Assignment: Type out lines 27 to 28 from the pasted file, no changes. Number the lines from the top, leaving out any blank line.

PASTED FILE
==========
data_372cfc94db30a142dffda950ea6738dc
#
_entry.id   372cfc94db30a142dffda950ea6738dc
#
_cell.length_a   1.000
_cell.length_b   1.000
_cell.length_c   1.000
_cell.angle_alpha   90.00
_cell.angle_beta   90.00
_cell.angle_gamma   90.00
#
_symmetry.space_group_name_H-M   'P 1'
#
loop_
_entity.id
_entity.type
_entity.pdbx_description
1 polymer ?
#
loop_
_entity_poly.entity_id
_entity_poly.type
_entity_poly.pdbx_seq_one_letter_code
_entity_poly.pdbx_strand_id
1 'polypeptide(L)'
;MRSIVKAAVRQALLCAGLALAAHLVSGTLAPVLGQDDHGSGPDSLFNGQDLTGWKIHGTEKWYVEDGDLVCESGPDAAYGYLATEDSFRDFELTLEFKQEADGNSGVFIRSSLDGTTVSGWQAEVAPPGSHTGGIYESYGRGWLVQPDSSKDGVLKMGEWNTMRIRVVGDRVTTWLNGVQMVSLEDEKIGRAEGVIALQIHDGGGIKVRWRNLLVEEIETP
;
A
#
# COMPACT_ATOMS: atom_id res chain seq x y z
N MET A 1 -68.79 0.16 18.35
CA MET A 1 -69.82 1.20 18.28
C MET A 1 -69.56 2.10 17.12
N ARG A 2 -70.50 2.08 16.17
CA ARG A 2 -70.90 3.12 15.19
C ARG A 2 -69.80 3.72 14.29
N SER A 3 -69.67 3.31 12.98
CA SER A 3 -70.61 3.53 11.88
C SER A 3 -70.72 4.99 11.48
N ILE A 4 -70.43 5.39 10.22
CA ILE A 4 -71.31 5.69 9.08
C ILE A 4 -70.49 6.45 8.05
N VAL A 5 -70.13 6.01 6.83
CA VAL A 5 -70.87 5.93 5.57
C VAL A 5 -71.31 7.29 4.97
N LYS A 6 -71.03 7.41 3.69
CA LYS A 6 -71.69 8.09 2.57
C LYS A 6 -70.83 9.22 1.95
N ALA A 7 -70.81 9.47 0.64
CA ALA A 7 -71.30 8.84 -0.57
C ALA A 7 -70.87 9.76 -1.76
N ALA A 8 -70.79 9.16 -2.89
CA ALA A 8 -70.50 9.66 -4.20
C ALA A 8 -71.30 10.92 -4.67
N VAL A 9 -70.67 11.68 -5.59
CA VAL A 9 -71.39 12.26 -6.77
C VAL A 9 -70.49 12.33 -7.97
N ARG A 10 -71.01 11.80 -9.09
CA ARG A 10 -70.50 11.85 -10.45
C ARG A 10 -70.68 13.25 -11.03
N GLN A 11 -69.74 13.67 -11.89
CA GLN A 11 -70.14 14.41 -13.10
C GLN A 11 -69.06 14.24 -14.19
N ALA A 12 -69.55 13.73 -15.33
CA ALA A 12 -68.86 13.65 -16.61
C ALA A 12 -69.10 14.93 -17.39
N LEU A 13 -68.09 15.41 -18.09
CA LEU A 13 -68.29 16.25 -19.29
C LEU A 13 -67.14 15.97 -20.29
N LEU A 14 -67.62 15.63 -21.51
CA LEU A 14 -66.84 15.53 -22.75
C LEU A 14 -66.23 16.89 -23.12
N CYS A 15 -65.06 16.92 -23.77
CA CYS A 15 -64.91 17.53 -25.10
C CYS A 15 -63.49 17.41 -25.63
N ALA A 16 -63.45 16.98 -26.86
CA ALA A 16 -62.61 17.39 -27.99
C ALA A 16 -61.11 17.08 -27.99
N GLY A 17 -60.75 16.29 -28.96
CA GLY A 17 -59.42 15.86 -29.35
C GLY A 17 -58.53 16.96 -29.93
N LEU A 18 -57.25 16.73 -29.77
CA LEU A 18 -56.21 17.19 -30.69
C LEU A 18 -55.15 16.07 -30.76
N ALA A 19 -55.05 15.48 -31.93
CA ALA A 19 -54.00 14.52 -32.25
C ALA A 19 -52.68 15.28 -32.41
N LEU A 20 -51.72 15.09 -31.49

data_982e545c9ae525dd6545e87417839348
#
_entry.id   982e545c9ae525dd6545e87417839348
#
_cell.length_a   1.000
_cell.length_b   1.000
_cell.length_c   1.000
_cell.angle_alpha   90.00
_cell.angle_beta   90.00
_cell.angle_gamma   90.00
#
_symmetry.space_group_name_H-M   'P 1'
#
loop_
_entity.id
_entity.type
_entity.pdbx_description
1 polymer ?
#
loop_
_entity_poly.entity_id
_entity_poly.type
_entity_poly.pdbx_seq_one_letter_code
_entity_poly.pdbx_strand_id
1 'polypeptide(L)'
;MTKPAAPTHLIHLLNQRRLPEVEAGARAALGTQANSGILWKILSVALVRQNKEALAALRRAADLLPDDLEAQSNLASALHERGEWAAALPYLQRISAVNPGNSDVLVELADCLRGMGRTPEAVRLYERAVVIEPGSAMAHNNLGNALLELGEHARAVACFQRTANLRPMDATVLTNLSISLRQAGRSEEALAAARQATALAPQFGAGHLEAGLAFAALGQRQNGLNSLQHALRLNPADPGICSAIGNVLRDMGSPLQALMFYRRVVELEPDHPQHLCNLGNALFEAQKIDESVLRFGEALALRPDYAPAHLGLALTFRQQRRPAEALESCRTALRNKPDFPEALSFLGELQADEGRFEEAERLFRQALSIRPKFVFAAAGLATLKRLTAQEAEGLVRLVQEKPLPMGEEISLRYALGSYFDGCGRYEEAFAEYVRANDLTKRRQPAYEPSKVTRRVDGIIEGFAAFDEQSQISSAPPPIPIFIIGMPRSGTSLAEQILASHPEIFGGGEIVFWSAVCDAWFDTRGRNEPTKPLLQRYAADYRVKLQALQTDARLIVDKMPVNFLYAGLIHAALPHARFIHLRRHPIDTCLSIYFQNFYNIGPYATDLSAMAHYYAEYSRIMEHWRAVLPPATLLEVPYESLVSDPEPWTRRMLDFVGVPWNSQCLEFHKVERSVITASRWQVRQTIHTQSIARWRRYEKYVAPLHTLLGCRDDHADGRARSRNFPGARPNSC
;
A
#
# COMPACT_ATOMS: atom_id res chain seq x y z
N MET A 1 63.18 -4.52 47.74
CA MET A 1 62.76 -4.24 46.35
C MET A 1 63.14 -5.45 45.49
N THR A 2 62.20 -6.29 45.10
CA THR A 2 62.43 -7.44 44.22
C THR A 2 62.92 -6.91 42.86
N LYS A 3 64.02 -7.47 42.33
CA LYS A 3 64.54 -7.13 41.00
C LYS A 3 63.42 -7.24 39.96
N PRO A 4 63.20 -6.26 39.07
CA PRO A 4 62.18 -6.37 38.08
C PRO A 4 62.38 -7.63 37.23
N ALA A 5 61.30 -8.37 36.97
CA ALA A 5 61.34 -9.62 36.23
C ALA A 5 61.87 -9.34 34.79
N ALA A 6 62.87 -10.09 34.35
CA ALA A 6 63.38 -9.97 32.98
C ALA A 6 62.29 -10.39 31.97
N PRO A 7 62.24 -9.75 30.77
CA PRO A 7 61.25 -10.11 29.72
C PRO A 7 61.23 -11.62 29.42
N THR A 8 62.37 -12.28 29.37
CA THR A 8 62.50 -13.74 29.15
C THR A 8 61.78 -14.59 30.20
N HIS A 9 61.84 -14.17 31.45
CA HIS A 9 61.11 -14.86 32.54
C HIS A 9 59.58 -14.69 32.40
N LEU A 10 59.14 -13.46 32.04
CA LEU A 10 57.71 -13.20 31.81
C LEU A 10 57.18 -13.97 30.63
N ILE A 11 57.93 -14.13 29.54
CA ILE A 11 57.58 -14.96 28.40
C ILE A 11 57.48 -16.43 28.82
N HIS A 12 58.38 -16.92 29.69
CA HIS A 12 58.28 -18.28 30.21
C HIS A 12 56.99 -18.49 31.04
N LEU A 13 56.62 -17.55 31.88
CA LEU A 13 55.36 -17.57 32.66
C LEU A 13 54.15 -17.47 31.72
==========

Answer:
;
A